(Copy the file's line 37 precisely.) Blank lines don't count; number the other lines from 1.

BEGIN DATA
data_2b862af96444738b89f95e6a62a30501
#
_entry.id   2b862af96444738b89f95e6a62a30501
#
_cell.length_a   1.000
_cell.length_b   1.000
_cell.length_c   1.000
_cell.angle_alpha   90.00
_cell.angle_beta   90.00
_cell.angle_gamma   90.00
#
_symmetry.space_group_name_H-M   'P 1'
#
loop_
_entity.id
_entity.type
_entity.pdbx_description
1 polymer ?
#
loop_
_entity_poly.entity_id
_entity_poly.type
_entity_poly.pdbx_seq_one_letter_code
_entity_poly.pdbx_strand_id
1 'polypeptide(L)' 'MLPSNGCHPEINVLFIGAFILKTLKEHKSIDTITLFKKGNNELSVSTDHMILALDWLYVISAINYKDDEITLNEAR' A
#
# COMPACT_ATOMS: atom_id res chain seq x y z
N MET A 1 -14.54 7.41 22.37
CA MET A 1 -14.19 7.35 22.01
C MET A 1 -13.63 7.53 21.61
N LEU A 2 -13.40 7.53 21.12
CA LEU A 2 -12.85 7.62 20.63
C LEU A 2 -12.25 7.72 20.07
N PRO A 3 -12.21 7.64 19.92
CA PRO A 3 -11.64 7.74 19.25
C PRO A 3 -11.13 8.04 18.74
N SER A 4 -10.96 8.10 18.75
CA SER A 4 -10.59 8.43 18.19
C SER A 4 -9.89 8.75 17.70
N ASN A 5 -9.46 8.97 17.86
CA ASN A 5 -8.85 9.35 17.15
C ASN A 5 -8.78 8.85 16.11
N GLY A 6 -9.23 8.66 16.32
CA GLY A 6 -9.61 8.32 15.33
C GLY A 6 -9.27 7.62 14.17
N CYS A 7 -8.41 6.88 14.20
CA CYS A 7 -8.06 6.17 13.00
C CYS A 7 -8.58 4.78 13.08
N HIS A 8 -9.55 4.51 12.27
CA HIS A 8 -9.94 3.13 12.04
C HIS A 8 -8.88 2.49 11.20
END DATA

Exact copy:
N SER A 4 -10.96 8.10 18.75